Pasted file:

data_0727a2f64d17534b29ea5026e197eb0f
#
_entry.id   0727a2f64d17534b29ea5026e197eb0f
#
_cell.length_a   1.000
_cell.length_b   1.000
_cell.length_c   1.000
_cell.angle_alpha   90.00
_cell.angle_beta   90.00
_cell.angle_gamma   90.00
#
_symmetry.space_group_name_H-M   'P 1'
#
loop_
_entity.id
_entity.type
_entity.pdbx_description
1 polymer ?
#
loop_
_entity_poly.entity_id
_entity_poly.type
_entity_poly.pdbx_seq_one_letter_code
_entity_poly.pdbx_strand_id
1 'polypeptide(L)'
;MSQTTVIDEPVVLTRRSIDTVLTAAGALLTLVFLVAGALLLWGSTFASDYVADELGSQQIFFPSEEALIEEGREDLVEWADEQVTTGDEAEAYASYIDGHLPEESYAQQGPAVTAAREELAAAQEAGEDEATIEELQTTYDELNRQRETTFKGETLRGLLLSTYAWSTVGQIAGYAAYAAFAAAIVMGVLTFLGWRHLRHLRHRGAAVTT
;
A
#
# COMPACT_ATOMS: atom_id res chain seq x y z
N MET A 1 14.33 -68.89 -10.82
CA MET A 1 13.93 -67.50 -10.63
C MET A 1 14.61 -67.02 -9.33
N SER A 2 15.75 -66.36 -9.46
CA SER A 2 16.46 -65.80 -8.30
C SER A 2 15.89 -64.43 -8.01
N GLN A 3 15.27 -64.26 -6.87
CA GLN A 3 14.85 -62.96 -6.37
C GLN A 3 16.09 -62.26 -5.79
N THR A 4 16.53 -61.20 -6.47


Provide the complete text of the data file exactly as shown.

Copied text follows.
data_0727a2f64d17534b29ea5026e197eb0f
#
_entry.id   0727a2f64d17534b29ea5026e197eb0f
#
_cell.length_a   1.000
_cell.length_b   1.000
_cell.length_c   1.000
_cell.angle_alpha   90.00
_cell.angle_beta   90.00
_cell.angle_gamma   90.00
#
_symmetry.space_group_name_H-M   'P 1'
#
loop_
_entity.id
_entity.type
_entity.pdbx_description
1 polymer ?
#
loop_
_entity_poly.entity_id
_entity_poly.type
_entity_poly.pdbx_seq_one_letter_code
_entity_poly.pdbx_strand_id
1 'polypeptide(L)'
;MSQTTVIDEPVVLTRRSIDTVLTAAGALLTLVFLVAGALLLWGSTFASDYVADELGSQQIFFPSEEALIEEGREDLVEWADEQVTTGDEAEAYASYIDGHLPEESYAQQGPAVTAAREELAAAQEAGEDEATIEELQTTYDELNRQRETTFKGETLRGLLLSTYAWSTVGQIAGYAAYAAFAAAIVMGVLTFLGWRHLRHLRHRGAAVTT
;
A
#
# COMPACT_ATOMS: atom_id res chain seq x y z
N MET A 1 14.33 -68.89 -10.82
CA MET A 1 13.93 -67.50 -10.63
C MET A 1 14.61 -67.02 -9.33
N SER A 2 15.75 -66.36 -9.46
CA SER A 2 16.46 -65.80 -8.30
C SER A 2 15.89 -64.43 -8.01
N GLN A 3 15.27 -64.26 -6.87
CA GLN A 3 14.85 -62.96 -6.37
C GLN A 3 16.09 -62.26 -5.79
N THR A 4 16.53 -61.20 -6.47